“An illegitimate, largely self-taught orphan from the Caribbean, Hamilton rose with stunning speed to become George Washington’s aide-de-camp, a member of the Constitutional Convention, coauthor of The Federalist Papers, leader of the Federalist party, and the country’s first Treasury secretary. With masterful storytelling skills, Chernow presents the whole sweep of Hamilton’s turbulent life: his exotic, brutal upbringing; his brilliant military, legal, and financial exploits; his titanic feuds with Jefferson, Madison, Adams, and Monroe; his illicit romances; and his famous death in a duel with Aaron Burr in July 1804.

“For the first time, Chernow captures the personal life of this handsome, witty, and perennially controversial genius and explores his poignant relations with his wife Eliza, their eight children, and numberless friends. This engrossing narrative will dispel forever the stereotype of the Founding Fathers as wooden figures and show that, for all their greatness, they were fiery, passionate, often flawed human beings.

“Alexander Hamilton was one of the seminal figures in our history. His richly dramatic saga, rendered in Chernow’s vivid prose, is nothing less than a riveting account of America’s founding, from the Revolutionary War to the rise of the first federal government.”

Posted by Joel Schettler on May 05 2004 • Books

Dead and Rotten

imageIf you would not be forgotten
As soon as you are dead and rotten
Either write things worth reading
Or do things worth writing.

- Ben Franklin
“Poor Richard’s Almanac”

Quoting a Founding Father, Ellen Mitchell writes in current issue of Newsday that there are nearly 50,000 self-published authors in the United States today. Withe the advancement of “print on demand” or POD, many more would-be authors are taking the next step in seeing their ideas in print. The big three POD players, according to the article are Xlibris, iUniverse and AuthorHouse.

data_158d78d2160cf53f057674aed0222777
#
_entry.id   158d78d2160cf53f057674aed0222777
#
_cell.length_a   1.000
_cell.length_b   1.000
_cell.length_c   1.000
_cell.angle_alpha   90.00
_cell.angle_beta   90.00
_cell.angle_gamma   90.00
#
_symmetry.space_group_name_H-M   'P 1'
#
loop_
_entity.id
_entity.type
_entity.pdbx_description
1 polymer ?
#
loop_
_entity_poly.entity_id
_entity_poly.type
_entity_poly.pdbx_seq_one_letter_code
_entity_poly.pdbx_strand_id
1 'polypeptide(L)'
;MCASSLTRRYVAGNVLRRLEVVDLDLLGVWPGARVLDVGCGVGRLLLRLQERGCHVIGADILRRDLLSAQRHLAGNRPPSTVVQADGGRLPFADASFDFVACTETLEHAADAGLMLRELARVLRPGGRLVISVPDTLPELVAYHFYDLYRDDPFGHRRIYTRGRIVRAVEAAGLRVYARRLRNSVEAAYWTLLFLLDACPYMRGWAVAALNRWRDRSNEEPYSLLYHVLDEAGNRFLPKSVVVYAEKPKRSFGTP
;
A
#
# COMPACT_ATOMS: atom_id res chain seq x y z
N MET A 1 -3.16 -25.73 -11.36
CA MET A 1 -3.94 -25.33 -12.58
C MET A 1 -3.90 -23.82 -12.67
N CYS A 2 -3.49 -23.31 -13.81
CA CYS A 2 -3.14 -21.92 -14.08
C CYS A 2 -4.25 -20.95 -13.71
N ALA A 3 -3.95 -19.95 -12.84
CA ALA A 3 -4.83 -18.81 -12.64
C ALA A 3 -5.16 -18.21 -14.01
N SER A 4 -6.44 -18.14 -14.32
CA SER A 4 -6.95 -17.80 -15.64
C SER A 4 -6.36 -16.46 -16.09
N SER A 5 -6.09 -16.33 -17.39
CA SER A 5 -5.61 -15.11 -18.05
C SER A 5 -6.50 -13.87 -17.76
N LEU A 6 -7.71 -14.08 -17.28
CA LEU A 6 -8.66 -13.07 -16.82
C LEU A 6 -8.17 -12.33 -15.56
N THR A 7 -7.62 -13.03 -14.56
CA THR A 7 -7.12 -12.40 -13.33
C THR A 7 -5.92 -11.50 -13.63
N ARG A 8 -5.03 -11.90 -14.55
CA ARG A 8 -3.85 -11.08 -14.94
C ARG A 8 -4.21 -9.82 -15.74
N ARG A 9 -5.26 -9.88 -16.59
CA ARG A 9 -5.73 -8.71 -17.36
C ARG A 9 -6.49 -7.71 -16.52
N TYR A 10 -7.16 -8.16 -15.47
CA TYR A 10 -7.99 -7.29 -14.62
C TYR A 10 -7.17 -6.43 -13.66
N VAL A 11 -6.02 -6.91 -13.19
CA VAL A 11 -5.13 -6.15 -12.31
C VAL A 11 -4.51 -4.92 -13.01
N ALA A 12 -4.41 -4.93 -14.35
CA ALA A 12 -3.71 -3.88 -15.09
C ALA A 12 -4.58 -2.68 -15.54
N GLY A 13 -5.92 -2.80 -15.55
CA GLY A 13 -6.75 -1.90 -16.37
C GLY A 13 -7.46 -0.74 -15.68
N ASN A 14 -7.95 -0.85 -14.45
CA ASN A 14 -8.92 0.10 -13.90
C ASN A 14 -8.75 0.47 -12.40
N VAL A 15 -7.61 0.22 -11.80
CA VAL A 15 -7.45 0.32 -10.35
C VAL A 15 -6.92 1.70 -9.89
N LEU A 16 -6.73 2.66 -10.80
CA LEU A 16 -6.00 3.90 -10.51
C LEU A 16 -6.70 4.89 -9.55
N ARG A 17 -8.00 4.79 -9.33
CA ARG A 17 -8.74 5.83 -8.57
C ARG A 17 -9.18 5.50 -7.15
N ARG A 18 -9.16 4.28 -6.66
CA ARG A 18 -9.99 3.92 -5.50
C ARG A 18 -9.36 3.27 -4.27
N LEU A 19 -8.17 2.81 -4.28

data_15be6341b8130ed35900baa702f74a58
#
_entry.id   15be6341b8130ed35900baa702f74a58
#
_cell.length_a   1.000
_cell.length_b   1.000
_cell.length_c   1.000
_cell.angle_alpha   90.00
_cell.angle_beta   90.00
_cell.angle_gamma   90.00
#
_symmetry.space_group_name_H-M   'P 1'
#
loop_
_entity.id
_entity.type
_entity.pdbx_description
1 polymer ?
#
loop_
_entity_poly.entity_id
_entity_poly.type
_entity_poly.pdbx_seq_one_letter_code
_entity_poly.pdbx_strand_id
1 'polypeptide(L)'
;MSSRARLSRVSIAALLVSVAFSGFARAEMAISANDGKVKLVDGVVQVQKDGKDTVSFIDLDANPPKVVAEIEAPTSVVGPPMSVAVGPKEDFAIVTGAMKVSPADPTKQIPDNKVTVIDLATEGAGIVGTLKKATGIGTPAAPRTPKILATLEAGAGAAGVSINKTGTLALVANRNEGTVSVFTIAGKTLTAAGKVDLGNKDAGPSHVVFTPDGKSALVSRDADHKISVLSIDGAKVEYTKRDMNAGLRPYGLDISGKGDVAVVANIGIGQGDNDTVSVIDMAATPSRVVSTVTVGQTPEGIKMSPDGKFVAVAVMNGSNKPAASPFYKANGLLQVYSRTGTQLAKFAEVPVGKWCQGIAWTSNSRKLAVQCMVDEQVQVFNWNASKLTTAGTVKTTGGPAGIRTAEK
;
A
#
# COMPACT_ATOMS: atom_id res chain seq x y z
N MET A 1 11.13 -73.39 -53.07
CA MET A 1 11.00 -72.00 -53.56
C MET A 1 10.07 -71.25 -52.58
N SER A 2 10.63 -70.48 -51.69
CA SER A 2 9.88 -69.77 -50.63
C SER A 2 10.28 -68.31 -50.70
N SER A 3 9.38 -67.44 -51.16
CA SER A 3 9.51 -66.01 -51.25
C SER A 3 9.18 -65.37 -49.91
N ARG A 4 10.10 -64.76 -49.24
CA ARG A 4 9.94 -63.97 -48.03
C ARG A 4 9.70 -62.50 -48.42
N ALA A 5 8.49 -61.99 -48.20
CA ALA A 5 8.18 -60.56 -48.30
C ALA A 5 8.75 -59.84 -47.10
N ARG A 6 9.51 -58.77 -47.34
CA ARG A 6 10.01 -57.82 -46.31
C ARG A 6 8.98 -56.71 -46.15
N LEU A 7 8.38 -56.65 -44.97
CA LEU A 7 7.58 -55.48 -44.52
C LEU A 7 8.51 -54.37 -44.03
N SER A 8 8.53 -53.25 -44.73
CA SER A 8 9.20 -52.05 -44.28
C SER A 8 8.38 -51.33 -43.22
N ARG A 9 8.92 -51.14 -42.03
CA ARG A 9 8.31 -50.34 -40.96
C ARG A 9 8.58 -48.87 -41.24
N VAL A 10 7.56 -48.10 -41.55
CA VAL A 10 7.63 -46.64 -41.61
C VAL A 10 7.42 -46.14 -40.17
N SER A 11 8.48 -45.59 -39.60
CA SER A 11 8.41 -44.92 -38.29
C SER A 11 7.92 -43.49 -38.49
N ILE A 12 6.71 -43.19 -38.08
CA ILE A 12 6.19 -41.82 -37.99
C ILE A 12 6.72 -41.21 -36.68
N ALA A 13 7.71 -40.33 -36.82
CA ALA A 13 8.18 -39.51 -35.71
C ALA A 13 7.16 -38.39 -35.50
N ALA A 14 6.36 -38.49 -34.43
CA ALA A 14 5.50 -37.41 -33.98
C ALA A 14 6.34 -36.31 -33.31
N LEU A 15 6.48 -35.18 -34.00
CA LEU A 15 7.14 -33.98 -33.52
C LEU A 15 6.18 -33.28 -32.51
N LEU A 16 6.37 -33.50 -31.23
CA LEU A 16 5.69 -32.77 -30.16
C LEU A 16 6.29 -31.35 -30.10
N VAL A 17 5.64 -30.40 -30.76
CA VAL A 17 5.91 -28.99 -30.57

“According to John Fidler, marketing manager at Xlibris, authors submit a manuscript on a disk and opt for a package of services ranging from $500 to $1,600. Xlibris then follows a POD process, which is typical for such publishers,” writes Mitchell.

“The manuscript is checked over by Xlibris staffers and laid out in several different formats using a software package. A digital file of the manuscript is created and sent back to the author for possible changes, and a new set of proofs is then created. The cover is designed separately from one of a variety of templates, which the author selects. Once again, the author reviews everything before a final printing file is created ... What makes the POD process so efficient and cost-effective is that the digital book file is stored in a database, ready to be reprinted as needed. If three copies are ordered, just three copies can be printed and shipped.”

While the new technology has allowed many more authors accomplish their dreams, there still exists a stigma attached to such works, writes Mitchell. Many such books are not reviewed in newspapers are magazines. Do you think this is right?

Posted by Joel Schettler on May 05 2004 • Books